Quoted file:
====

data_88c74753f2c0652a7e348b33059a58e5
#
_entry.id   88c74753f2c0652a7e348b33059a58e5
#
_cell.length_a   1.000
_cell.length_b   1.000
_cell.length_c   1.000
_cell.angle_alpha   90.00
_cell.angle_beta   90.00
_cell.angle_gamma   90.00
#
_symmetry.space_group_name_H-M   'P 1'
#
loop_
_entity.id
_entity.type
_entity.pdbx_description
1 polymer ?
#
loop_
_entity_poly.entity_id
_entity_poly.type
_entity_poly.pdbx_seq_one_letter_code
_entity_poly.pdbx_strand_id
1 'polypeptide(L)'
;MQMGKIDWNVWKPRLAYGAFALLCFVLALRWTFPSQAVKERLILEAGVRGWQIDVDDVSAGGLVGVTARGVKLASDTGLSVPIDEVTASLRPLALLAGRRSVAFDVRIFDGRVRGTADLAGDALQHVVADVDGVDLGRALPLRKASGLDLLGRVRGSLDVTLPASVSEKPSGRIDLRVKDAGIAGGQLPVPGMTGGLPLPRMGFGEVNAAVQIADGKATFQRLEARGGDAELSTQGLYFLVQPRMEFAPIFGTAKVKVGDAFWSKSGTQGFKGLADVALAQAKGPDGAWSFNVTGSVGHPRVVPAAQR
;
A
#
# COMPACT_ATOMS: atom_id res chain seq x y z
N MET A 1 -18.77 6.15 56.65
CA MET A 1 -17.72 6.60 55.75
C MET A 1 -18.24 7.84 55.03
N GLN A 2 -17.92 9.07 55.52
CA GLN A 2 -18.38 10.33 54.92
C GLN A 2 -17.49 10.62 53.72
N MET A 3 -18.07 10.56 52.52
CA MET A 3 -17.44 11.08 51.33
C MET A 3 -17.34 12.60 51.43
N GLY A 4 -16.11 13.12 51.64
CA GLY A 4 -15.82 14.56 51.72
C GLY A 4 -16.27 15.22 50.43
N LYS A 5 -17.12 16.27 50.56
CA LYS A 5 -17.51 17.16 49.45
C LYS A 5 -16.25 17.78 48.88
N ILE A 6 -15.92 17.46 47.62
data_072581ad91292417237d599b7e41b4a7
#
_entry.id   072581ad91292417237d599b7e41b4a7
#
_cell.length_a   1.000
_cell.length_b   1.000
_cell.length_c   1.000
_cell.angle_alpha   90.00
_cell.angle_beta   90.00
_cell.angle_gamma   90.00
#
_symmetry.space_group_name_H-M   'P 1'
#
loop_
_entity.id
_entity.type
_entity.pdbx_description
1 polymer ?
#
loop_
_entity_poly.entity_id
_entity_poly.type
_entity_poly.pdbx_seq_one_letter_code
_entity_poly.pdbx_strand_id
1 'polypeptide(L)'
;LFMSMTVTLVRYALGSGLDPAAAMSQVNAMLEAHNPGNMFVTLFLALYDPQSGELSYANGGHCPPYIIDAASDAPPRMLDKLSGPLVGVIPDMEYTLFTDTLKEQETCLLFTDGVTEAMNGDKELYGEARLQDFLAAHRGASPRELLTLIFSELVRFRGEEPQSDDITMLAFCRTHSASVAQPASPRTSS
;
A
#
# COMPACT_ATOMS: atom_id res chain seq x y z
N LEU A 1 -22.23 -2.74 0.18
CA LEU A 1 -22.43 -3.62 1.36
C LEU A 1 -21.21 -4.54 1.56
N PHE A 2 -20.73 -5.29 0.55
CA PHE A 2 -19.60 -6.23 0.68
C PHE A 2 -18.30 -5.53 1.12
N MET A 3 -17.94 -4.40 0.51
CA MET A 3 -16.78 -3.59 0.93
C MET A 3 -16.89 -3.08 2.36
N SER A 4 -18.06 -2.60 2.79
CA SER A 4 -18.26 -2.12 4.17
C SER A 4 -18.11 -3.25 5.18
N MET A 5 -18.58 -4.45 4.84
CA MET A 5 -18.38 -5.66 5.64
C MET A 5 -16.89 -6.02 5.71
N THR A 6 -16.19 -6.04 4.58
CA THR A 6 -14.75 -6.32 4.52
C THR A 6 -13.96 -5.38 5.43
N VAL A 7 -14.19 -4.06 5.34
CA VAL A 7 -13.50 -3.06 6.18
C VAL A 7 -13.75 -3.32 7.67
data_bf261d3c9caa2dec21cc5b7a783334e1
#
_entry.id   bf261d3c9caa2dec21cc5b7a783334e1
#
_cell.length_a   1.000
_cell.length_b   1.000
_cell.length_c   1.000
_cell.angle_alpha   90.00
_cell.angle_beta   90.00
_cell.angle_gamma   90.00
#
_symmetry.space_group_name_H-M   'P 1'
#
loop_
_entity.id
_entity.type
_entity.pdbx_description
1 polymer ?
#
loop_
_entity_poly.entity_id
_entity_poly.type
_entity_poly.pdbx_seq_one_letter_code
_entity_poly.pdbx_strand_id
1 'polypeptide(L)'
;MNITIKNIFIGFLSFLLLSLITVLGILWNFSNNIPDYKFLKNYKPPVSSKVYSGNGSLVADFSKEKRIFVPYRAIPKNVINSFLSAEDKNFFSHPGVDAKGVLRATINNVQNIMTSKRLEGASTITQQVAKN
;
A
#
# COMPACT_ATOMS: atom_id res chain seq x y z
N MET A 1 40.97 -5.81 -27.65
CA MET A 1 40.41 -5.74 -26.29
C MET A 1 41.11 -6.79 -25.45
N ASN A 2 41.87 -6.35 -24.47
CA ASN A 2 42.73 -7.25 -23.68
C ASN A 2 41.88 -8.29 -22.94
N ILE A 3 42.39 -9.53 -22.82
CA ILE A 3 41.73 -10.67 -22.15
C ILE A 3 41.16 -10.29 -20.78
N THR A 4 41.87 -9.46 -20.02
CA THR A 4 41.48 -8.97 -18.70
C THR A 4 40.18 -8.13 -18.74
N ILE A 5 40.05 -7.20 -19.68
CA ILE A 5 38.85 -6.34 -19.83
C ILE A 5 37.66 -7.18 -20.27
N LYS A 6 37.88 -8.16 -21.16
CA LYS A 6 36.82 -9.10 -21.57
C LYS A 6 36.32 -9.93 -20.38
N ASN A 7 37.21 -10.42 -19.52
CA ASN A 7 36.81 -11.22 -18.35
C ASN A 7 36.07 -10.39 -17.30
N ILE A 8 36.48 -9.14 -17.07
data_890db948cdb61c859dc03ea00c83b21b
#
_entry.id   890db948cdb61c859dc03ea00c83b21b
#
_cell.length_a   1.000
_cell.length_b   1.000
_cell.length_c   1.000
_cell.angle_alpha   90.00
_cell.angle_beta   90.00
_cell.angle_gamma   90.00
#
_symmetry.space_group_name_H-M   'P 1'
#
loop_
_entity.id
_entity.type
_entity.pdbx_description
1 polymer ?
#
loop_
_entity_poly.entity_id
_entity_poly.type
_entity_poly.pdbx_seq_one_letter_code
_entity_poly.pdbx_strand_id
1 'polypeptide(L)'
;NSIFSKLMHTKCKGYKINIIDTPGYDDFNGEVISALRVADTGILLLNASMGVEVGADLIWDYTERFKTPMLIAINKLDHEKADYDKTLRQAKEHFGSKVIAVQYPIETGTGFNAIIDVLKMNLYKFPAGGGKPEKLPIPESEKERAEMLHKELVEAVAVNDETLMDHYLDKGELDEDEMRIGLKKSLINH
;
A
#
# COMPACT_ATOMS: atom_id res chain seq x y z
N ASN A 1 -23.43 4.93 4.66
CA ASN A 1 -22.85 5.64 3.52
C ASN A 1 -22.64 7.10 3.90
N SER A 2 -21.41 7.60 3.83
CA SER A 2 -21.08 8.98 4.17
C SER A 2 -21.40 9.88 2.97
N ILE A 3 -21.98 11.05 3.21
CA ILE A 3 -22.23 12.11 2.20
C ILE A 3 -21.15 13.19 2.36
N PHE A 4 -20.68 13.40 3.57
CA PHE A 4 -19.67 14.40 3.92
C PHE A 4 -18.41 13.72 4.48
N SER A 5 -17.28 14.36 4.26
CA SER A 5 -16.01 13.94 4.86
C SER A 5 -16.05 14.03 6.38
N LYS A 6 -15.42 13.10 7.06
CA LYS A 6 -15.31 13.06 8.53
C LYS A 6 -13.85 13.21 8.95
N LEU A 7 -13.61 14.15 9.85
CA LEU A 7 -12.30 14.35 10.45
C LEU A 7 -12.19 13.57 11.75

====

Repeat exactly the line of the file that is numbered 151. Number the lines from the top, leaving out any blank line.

#